Now all we had to do was figure out how to eat them. It might have helped to watch this how-to-eat demo, but none of us had. Winging it, we discovered how to pull off an outer sleeve and eat the remaining, penile extrusion, dipped in aoli. Quite tasty in a lobstery, clammy sort of way. And that wasn't all, the judge/horticulturist also produced his homegrown tomato with scallops ceviche, and the hostess an avocado and mango salad and shrimp on the barbie, rounding off with strawberry shortcake. 
   The food was divine, but the highlight was the company and conversation.


end of an era

Steps to the former back door (and Frank's office) next to the loading dock.
 Frank, editor and publisher of the West Plains Daily Quill sold up last year. It was a sad day for the old guard, who left, for the most part. Some remembered Frank's father, who ran the paper before. They were literally ink-stained wretches: The editor's office had two doors, one into the newsroom and the other into the pressroom, where the papers were printed. A gaggle of newsboys with canvas bags used to gather outside awaiting their bundles to deliver on their bikes
   The new owner of the Quill owns several small papers and has bundled their printing into one plant in Arkansas. Readers receive the paper the next day, but since it is dated the day it is mailed rather than the day it's printed, they have the illusion of getting their news hot off the presses. I can't help but mourn the passing of the old ways.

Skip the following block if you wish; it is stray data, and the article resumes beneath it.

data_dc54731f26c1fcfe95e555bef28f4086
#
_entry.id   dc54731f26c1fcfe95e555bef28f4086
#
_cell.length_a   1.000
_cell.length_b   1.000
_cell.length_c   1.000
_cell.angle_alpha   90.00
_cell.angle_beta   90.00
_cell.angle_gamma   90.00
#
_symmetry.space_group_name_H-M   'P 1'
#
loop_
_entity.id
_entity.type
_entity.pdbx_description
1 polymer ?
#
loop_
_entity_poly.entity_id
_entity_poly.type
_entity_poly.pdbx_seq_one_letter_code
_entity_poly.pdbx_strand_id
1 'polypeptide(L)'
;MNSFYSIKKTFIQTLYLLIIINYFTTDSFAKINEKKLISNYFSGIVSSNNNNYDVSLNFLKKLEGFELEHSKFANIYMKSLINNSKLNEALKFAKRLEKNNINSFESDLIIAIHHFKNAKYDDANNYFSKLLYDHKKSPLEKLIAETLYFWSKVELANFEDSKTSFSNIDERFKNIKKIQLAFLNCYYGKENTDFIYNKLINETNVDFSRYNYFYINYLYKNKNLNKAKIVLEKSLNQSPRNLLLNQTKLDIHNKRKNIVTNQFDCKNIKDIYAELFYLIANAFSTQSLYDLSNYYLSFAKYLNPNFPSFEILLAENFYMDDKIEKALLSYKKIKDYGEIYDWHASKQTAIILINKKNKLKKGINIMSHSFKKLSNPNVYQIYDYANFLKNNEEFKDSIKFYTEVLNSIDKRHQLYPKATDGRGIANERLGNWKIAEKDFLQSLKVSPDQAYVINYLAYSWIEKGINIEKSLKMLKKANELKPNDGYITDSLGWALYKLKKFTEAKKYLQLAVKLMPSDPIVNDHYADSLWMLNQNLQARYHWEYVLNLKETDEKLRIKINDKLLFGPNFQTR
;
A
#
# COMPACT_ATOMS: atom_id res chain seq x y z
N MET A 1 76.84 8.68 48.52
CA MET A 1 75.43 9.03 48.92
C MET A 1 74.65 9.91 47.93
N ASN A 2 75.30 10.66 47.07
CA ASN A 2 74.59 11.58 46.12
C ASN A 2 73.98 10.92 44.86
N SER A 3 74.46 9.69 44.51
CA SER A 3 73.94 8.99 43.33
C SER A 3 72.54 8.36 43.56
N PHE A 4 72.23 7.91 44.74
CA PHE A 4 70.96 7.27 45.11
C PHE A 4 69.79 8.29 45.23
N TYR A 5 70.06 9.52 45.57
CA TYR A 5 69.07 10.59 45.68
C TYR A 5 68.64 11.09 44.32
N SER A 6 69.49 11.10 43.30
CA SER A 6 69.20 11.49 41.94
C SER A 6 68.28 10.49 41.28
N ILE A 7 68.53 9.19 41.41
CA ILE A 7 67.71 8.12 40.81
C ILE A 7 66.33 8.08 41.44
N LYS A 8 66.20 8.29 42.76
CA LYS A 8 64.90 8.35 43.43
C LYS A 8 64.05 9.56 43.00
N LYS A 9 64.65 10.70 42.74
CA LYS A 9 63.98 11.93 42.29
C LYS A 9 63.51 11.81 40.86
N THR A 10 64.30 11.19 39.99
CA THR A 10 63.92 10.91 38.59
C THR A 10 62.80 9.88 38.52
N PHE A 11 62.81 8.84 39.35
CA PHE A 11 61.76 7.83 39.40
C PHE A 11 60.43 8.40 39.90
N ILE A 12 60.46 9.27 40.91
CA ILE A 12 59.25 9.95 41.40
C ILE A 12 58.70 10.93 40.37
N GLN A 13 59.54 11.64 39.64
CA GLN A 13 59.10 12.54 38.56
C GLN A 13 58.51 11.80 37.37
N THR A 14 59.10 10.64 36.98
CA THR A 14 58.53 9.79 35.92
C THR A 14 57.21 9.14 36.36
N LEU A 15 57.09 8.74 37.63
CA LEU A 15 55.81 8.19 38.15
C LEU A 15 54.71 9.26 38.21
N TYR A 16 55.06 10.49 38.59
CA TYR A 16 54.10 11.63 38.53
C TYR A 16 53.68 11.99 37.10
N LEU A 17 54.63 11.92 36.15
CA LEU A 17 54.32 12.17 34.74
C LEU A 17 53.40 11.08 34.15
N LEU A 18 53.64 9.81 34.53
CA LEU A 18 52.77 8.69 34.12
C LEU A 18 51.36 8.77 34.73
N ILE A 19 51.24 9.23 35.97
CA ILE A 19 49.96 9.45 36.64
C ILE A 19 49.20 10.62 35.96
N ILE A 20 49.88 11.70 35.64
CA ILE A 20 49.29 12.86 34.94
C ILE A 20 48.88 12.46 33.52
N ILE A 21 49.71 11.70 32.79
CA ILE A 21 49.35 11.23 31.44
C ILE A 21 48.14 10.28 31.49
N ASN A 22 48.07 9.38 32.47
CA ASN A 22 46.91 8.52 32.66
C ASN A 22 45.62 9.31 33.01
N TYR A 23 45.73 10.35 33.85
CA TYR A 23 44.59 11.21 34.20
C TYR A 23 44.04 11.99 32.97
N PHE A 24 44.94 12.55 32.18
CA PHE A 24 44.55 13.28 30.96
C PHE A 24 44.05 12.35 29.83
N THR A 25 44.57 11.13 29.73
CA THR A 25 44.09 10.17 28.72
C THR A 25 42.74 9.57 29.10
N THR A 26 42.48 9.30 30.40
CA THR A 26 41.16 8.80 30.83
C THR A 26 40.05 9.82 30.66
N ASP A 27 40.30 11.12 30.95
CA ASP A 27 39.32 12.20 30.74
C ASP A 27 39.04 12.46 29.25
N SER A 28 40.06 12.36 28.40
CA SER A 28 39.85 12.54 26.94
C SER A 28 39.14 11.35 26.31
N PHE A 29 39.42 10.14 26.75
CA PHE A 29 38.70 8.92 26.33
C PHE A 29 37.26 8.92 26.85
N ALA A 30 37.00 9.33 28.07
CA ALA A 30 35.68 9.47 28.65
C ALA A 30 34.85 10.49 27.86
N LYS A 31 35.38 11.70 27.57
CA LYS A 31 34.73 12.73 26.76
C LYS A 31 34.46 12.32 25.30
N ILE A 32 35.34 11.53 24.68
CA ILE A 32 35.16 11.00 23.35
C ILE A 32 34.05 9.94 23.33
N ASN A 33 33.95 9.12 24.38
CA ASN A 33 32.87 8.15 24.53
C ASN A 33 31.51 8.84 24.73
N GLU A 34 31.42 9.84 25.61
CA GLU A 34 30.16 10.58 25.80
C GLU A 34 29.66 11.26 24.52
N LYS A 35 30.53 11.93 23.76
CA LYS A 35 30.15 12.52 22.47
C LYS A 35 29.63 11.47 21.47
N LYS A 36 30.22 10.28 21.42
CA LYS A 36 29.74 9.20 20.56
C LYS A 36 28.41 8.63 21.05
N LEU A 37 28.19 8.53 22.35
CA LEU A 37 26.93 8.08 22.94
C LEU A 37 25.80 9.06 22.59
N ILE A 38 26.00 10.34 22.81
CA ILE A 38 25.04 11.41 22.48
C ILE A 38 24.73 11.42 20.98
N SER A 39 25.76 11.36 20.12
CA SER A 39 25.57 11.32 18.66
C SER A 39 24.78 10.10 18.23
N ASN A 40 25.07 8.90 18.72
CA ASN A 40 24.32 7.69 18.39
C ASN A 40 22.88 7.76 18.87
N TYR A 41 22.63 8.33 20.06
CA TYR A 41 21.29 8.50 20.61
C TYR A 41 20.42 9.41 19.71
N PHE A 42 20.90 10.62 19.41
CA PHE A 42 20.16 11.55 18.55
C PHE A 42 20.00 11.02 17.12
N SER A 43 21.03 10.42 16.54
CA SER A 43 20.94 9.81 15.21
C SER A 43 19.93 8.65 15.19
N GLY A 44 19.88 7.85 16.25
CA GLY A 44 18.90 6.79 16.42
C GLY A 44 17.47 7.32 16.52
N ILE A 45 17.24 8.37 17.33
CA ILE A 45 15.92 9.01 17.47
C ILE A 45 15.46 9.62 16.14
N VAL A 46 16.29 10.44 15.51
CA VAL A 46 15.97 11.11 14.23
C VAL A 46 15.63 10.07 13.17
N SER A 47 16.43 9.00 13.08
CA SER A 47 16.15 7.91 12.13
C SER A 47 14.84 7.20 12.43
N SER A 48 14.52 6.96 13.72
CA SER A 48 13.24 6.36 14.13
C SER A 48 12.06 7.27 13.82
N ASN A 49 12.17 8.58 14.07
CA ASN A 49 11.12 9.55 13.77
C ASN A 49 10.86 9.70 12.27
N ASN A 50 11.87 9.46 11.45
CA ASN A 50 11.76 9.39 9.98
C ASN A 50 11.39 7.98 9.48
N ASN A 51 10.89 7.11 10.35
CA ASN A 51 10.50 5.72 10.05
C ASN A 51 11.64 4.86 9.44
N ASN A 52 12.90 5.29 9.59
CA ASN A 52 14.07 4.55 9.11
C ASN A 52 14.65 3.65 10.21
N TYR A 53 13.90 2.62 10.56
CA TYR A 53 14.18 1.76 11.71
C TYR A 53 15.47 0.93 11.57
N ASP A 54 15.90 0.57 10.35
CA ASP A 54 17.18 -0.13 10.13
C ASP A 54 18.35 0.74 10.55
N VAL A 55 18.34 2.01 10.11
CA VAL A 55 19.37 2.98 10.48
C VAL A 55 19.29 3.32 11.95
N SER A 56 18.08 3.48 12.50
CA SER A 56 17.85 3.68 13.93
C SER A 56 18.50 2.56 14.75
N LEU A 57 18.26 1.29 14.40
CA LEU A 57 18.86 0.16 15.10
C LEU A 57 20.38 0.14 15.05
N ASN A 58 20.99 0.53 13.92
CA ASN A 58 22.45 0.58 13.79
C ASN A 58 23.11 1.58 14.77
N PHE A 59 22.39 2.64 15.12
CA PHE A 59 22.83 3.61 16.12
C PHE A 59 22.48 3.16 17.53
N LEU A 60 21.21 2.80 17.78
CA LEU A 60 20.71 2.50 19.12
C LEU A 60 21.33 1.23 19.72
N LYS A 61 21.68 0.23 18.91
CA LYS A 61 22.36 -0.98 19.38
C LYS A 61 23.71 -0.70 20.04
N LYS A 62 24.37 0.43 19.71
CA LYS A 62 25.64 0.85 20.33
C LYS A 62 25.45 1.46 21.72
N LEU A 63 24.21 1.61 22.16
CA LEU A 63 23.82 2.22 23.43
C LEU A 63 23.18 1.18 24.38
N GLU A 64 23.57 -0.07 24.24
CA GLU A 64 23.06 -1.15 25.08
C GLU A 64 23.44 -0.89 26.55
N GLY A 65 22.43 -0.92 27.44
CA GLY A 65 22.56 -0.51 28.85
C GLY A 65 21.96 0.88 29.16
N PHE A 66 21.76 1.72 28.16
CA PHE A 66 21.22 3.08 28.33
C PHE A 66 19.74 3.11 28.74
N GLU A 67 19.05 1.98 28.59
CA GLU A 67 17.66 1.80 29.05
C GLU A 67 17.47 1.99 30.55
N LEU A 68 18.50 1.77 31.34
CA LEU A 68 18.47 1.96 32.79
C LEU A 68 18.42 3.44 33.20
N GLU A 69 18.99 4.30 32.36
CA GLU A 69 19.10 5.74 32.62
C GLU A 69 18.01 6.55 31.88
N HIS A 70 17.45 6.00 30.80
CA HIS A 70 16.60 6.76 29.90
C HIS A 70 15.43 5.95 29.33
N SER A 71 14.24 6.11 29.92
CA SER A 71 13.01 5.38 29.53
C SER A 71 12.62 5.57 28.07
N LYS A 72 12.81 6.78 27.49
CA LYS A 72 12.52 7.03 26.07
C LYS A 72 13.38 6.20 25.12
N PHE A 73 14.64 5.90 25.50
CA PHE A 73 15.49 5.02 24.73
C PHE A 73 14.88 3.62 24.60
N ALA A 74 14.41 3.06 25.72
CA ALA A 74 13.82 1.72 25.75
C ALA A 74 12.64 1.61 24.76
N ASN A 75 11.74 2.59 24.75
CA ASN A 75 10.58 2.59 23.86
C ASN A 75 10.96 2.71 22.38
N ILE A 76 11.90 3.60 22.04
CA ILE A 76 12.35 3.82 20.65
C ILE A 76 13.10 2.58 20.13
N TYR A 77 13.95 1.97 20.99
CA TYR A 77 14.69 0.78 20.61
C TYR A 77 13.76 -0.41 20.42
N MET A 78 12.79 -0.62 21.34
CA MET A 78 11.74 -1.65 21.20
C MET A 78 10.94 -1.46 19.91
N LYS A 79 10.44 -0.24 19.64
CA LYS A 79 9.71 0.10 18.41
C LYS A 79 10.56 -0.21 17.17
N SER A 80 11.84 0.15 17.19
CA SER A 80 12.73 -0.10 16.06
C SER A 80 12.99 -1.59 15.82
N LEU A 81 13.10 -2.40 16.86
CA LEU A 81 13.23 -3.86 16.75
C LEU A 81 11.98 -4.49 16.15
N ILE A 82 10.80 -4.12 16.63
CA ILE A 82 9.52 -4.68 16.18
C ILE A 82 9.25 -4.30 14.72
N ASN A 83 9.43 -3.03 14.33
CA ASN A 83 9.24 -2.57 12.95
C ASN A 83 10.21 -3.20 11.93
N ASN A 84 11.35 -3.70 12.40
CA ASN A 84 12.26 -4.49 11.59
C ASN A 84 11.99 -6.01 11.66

The snazzy new office, sans press, a block away from the old building.


outdoors/outsider art

Billy and Jamie admire sculptures of wood treated with creosote.

Saul Haymond with inside art in progress.
 We drove to the middle of nowhere Ebeneezer, Mississippi, to check out a painting Billy wanted to buy. Saul Haymond came up from working in the cotton fields as a kid to winning a Guggenheim fellowship. You can read more about his biography here. He was generous with his time and welcome, and it was a beautiful dy. Billy got his painting, and Jamie started wondering how she could get a giant wooden sculpture home to California.


spot the typos!

Bill Dugan asks you to play "Spot the Typos!" It's ironic that someone so deeply into letterpress is also so deeply dyslexic—so you have to invert thinking backwards twice, if I am grasping that correctly. Anyway, it's very hard and, if infuriating to a former copy editor, part of the charm of his work. I keep meaning to ask if this can is actual printed roadkill-can or a rendering of roadkill-can. Either way, brilliant.


highstyle delta

Peter and Jamie at Button and Aubrey's house, which was moved there in sections.

Jamie, girl photographer on porch
 His name is Billy, but Jamie is his sister, and she calls him Button. I do too, though it probably isn't any more appropriate than calling John Johnny, which I also do. Anyway, this is Button's house in Greenwood, Mississippi. The exterior starred as a location in The Help, if you ever saw that movie. The interior could star in, I dunno, a cross between a Fellini film and a horror movie? It is amazingly weird in a wonderful way. No way to do the environment justice in a still photograph.